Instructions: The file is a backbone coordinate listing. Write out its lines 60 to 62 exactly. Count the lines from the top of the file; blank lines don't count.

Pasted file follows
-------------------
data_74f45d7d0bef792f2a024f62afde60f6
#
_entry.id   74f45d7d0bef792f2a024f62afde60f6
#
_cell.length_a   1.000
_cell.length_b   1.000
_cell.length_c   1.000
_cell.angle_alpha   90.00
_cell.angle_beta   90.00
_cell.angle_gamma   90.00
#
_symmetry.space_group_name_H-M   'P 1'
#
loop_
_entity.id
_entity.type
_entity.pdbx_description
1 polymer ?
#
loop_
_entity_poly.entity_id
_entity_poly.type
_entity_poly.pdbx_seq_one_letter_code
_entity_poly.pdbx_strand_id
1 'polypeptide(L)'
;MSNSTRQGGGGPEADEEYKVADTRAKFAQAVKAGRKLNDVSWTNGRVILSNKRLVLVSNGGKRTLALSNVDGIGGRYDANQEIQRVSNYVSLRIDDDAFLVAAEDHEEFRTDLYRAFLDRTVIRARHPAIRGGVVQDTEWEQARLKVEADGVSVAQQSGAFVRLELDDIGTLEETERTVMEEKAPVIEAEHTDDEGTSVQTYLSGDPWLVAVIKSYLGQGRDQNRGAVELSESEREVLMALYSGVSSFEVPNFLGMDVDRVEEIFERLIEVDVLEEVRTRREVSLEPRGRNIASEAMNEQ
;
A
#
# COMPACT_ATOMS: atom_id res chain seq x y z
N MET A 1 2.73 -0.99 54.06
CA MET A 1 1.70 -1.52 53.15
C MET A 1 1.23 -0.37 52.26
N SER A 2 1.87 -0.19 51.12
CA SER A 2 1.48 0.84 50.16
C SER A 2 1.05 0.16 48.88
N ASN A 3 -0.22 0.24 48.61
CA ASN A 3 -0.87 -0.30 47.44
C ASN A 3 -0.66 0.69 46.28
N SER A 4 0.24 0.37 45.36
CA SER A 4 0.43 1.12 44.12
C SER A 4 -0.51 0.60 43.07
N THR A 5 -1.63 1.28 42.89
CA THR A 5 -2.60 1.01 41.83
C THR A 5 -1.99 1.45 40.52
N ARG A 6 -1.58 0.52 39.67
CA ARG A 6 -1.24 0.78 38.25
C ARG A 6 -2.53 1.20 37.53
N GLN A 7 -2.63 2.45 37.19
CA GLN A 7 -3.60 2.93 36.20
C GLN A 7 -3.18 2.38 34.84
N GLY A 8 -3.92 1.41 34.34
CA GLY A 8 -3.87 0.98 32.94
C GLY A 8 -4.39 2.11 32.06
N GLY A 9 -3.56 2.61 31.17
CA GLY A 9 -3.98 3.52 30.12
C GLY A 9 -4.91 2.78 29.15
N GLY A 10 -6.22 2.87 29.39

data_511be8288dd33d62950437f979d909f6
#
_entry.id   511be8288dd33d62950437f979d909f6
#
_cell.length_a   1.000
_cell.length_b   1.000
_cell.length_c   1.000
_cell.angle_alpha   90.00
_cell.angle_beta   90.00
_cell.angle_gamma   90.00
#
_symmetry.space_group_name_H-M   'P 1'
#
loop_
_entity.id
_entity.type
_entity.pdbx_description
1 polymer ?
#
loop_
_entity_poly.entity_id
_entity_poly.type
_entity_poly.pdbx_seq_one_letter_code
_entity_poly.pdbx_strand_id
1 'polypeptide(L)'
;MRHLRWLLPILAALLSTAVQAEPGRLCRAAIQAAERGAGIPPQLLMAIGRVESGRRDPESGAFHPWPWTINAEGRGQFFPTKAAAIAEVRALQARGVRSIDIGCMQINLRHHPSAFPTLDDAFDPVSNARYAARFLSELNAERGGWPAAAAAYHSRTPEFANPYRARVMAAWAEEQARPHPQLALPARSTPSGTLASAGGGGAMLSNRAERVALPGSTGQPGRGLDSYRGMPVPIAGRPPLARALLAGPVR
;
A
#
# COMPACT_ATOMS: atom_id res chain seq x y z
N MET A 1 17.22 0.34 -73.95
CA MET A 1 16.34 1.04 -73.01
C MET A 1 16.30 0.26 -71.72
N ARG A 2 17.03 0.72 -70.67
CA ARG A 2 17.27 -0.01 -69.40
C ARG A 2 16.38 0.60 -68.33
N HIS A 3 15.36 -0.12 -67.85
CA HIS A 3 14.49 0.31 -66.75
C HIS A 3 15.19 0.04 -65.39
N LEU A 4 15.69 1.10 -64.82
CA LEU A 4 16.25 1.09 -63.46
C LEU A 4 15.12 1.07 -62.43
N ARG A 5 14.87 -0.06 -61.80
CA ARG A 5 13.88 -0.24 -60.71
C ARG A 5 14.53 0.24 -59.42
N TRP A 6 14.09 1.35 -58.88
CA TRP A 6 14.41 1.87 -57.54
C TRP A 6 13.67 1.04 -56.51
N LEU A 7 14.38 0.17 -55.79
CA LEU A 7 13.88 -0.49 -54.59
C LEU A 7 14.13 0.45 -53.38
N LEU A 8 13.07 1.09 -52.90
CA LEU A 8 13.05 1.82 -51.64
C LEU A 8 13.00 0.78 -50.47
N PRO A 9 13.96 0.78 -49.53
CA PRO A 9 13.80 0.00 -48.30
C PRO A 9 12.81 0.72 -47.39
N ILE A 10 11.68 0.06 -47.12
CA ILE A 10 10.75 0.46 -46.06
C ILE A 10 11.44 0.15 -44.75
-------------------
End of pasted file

#
_entry.id   511be8288dd33d62950437f979d909f6
#